Thursday, 25 June 2015

Fish-based remedies in Spanish ethnomedicine: a review from a historical perspective

José Ramón Vallejo1* and José Antonio González2
1 Departamento de Terapéutica Médico-Quirúrgica, Facultad de Medicina, Universidad de Extremadura, E-06006 Badajoz, Spain
2 Grupo de Investigación de Recursos Etnobiológicos del Duero-Douro (GRIRED), Facultad de Biología, Universidad de Salamanca, E-37071 Salamanca, Spain
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Journal of Ethnobiology and Ethnomedicine 2014, 10:37  doi:10.1186/1746-4269-10-37
The electronic version of this article is the complete one and can be found online at:

Received:2 February 2014
Accepted:23 April 2014
Published:30 April 2014
© 2014 Vallejo and González; licensee BioMed Central Ltd.

This is an Open Access article distributed under the terms of the Creative Commons Attribution License (, which permits unrestricted use, distribution, and reproduction in any medium, provided the original work is properly credited. The Creative Commons Public Domain Dedication waiver ( applies to the data made available in this article, unless otherwise stated.



Fish-based therapeutics is fundamentally based on a dietary use, but these vertebrates have also been employed in the treatment of infectious and parasitic diseases, during pregnancy, childbirth and postpartum and to deal with diseases of the different systems.


An overview of the ethnomedical and historical Spanish literature has been carried out. Automated searches in the most important national and international databases have been performed. All related works have been thorough examined.


We examine the historical use of 54 medicinal fish species, 48 marine and six from inland waters. As useful, in Ancient times 39 species have been recorded (of which only 21 have been collected in subsequent periods), seven in the Middle Ages, 18 in Modern times and 17 in the contemporary period. Anguilla anguilla, Engraulis encrasicolus or Scyliorhinus canicula are species that have survived over time as an ingredient in Spanish folk remedies. Most remedies used in the last century and currently are empirical remedies based on the humorism theory and the principle of contraria contrariis curantur (74%), and the rest (26%) are magical type remedies that complete the popular therapeutic arsenal.


In the last century we find a progressive decrease in the number of fish species used in ethnomedicine. Only seven taxa have been documented as surviving therapeutic resources since centuries ago. The existence of a dynamic Spanish ethnomedicine has also been detected which has managed to generate new therapeutic resources in recent times. It is important to validate the remedies by ethnopharmacology and evidence-based medicine. In order to recover as much data as possible, it will be necessary to draw up an inventory of ethnoichthyological uses.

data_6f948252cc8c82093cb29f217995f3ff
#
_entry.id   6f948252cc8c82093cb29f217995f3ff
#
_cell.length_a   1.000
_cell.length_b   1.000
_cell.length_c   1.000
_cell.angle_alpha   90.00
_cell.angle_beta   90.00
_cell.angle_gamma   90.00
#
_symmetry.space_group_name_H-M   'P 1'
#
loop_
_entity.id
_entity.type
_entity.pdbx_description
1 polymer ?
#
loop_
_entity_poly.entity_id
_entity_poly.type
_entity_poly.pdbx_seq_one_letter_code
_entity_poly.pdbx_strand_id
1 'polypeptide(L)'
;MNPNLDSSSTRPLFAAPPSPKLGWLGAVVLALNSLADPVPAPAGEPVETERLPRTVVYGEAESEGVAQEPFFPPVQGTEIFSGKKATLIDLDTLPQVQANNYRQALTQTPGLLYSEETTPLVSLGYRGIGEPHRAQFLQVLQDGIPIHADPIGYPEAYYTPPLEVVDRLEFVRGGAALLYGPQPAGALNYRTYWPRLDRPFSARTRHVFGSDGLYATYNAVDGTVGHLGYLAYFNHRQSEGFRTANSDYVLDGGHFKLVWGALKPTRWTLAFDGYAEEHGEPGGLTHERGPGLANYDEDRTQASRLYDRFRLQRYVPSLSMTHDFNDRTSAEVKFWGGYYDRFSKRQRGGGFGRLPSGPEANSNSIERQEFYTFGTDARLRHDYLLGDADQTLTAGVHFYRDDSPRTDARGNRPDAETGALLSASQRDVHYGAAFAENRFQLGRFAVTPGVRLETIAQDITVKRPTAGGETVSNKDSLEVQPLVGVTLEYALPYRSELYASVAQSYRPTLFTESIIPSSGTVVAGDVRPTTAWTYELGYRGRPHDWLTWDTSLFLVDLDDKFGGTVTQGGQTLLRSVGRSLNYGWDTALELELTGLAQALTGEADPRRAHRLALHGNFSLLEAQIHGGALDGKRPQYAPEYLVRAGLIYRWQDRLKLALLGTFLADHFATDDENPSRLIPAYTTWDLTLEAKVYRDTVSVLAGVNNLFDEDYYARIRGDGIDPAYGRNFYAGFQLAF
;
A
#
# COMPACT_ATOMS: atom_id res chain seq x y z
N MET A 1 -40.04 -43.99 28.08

Ethnozoology; Ethnomedicine; Fish; Medical history; Medical anthropology; Spain


Ethnozoology is an emerging field in many areas of the world and it is divided, due to its multidisciplinary character [1], into branches of knowledge such as ethnoentomology, ethnoherpetology or ethnoornithology [2-4].
Fishes have a long history of interaction with humans, thus “ethnoichthyology” is acquiring an important role in ethnozoological research [5-7]. There are some studies that discuss the role of ichthyofauna in traditional medicines, mainly in fishing communities [8-12], and that reveal a large number of fish species used in zootherapy, understood as the medicinal use of animals and animal-derived products to treat illnesses and health conditions [13,14].
These works on zootherapy are a very useful tool in the exploration of pharmacologically active substances [15,16]. But also there are other reasons of an anthropological kind for carrying out these ethnozoological studies. For example, they can help us in the understanding of the human behavior toward health care and the use-consumption of fish resources. As well, in many developing countries these studies have a great value in fish diversity conservation [17-19].
In Spain there has not been any ethnozoology development and only very few articles have been published with an ethnobiological approach, although some anthropological, folk and ethnomedicinal studies have focused on the connections between human society and animals [20-23]. This has affected the study of the interactions between humans and fish (ethnoichthyology), and the zootherapy based on these vertebrates is a field of research that has not been given due attention and must therefore be constructed from a framework of an “historical ethnozoology”. Following this philosophy, this paper illustrates the use of fishes in Spanish ethnomedicine and its historical development as a therapeutic resource. It provides an inventory of the species that have been used for medicinal purposes from ancient times to the present, and analyses the medical use of fishes in the 20th century.
Thus, our main objective is to obtain an inventory of the fish species that have been used in Spain for therapeutic purposes from antiquity to the present. From this we determine which medicinal species have survived to recent times and what diseases or medical conditions they have been used for.